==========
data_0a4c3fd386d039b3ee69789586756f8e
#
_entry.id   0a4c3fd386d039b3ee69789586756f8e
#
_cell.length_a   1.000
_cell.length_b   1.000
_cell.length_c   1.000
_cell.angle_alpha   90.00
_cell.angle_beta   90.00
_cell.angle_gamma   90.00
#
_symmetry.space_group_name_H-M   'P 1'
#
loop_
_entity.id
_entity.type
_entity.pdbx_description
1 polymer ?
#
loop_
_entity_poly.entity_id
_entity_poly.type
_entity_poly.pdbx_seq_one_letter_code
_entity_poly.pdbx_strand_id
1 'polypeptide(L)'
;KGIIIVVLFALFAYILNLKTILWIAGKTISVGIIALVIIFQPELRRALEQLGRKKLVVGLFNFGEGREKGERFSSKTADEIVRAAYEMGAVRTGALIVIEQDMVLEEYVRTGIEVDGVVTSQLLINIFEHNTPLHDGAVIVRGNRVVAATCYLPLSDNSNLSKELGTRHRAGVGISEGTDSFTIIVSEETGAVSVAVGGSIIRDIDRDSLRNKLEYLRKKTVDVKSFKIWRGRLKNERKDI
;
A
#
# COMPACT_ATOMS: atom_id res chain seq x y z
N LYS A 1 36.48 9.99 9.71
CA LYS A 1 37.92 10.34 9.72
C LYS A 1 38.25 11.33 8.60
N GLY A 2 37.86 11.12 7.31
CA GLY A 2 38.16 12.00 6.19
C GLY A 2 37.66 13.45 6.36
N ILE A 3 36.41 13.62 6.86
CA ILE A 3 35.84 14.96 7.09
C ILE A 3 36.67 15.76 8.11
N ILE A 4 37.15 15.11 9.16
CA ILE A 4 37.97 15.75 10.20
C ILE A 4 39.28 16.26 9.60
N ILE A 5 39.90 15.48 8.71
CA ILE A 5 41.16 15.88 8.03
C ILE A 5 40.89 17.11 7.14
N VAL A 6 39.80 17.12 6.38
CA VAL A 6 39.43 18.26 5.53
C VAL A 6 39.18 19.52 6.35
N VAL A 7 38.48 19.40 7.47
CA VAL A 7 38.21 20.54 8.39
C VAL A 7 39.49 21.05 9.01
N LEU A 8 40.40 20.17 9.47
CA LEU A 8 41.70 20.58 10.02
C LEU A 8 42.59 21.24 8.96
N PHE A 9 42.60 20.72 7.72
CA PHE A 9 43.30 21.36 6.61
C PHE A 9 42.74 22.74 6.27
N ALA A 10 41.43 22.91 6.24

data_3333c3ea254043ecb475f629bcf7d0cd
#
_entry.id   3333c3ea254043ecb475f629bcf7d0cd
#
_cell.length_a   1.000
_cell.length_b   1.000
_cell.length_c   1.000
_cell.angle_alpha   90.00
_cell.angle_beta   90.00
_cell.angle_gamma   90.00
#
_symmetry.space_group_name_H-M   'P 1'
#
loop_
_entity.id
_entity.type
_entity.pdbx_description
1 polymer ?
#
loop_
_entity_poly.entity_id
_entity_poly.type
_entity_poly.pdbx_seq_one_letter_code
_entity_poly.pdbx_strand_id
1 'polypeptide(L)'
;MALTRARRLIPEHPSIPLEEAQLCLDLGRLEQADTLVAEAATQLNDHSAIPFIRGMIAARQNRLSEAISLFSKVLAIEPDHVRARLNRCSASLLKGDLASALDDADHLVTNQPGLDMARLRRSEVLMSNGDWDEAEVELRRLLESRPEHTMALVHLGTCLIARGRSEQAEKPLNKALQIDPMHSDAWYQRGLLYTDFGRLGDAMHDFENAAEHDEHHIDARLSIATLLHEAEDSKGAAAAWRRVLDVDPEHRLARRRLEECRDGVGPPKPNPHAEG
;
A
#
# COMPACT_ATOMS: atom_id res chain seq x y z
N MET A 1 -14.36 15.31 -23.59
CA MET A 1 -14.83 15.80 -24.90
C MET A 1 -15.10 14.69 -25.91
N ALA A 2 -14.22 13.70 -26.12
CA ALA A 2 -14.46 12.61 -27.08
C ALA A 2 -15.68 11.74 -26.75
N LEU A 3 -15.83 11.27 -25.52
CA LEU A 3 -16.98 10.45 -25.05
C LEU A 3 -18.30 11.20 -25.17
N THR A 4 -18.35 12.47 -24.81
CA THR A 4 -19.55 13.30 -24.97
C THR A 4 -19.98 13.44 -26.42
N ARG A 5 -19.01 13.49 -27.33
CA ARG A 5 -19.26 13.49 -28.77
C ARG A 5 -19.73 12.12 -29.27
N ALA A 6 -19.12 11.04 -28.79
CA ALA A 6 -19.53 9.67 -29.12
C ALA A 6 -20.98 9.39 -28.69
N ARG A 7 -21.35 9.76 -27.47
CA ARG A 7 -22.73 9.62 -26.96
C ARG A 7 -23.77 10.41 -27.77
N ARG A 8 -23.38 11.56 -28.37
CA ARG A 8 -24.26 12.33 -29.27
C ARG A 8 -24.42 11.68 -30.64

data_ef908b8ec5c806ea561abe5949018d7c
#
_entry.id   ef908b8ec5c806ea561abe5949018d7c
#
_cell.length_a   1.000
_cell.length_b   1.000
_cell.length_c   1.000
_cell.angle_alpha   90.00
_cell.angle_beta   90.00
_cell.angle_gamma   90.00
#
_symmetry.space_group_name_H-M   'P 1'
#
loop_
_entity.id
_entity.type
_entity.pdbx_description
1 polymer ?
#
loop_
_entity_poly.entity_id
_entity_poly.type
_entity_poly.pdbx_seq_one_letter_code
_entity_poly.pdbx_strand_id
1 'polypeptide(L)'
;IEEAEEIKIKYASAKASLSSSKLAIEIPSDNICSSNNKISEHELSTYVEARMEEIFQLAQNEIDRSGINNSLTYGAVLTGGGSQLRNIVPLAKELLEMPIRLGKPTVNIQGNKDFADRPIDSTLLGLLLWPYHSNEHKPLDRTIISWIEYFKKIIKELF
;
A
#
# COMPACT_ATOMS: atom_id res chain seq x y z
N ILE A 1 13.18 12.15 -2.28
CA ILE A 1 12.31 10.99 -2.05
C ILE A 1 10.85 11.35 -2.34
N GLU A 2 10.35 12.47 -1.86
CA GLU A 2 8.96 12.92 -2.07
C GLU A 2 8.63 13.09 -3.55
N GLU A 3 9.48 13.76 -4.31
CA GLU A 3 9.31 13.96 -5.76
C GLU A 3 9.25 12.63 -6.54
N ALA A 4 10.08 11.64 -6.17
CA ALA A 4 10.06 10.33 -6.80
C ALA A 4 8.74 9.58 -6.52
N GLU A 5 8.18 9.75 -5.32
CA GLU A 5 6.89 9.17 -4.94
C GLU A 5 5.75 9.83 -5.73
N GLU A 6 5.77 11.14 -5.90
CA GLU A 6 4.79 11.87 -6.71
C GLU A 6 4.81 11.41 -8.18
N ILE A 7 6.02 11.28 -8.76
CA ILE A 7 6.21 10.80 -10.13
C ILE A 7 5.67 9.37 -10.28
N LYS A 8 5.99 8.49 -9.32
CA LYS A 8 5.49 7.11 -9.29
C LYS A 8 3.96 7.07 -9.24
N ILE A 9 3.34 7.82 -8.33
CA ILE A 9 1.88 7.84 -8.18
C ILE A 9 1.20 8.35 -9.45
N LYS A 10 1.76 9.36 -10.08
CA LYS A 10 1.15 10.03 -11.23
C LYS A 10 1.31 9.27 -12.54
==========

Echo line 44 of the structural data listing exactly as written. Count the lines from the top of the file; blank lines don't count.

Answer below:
CA ILE A 5 41.16 15.88 8.03